Martin Puryear American, b. 1941
Ampersand 1987-1988
Collection Walker Art Center
Gift of Margaret and Angus Wurtele, 1988

  African-American artist Martin Puryear creates sculpture influenced by his experiences traveling and living in Western Africa, Scandinavia, Asia, and the Arctic. Often inspired by traditional carving techniques and indigenous architectural archetypes, Puryear infuses his work with these qualities, using natural and organic materials such as wood, stone, rope, and rawhide. Relying on the intrinsic characteristics of these materials, he carefully manipulates their appearance through methods that simultaneously underscore and subvert their transformations.

Puryear created Ampersand as a gateway to the symmetrical Minneapolis Sculpture Garden, which was designed by Edward Larabee Barnes. Like a pair of classical columns, the 14-foot-high forms were made from large blocks of granite quarried in Cold Spring, Minnesota. Puryear "shaved" the natural surface with a large lathe to create smooth conical shapes reminiscent of Minimal sculpture, leaving an elegant pattern of scalloped curves that reveal the original texture of the stone. By inverting one of the columns and "standing symmetry on its head," he challenges the formal purity of the Garden's design, prompting the viewer to consider which form is right side up.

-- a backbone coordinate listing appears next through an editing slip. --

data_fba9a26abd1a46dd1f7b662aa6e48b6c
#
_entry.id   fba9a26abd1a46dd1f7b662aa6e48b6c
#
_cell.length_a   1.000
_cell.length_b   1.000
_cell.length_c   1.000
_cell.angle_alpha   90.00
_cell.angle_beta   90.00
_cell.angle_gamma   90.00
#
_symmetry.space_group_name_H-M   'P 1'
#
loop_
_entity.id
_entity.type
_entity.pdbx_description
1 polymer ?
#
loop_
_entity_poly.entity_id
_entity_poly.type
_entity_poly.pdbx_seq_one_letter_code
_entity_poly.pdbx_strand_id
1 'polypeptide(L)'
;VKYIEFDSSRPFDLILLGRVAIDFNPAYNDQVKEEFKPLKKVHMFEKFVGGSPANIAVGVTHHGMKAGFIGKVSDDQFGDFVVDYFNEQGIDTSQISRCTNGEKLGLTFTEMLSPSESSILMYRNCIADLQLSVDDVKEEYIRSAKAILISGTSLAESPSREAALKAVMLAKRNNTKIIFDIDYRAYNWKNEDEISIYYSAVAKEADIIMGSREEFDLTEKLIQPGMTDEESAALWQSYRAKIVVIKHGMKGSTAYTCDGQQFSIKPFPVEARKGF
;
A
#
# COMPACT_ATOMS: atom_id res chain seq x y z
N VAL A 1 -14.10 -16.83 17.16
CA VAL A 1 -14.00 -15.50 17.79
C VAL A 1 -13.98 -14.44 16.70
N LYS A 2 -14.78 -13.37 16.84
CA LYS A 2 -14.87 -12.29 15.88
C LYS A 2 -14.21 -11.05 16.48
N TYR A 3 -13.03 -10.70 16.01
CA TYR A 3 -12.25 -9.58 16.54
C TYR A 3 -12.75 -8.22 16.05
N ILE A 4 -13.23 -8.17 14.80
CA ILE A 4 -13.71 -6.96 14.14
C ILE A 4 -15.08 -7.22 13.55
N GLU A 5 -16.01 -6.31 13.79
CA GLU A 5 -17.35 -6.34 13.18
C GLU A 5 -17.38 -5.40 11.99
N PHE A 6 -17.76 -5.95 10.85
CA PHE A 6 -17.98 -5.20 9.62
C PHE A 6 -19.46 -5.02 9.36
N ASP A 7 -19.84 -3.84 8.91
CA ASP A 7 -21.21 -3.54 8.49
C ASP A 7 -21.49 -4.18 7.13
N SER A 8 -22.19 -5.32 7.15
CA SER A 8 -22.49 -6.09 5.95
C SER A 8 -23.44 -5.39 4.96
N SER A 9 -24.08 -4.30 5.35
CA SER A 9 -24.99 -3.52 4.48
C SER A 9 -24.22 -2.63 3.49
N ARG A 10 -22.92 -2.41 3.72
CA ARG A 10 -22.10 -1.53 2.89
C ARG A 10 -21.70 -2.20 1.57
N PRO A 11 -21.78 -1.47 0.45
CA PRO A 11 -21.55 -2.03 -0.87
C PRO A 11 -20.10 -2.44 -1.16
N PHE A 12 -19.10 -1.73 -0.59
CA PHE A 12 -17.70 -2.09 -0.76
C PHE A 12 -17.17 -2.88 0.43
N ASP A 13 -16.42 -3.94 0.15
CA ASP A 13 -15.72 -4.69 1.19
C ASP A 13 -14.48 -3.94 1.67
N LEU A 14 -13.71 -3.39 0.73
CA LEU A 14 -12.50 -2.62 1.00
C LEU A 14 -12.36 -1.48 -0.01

© 1998 Walker Art Center

The Artwork of the Month is part of the Walker Art Center's "New Definitions/New Audiences" initiative. This museum-wide project to engage visitors in a reexamination of 20th-century art is made possible by the Lila Wallace-Reader's Digest Fund.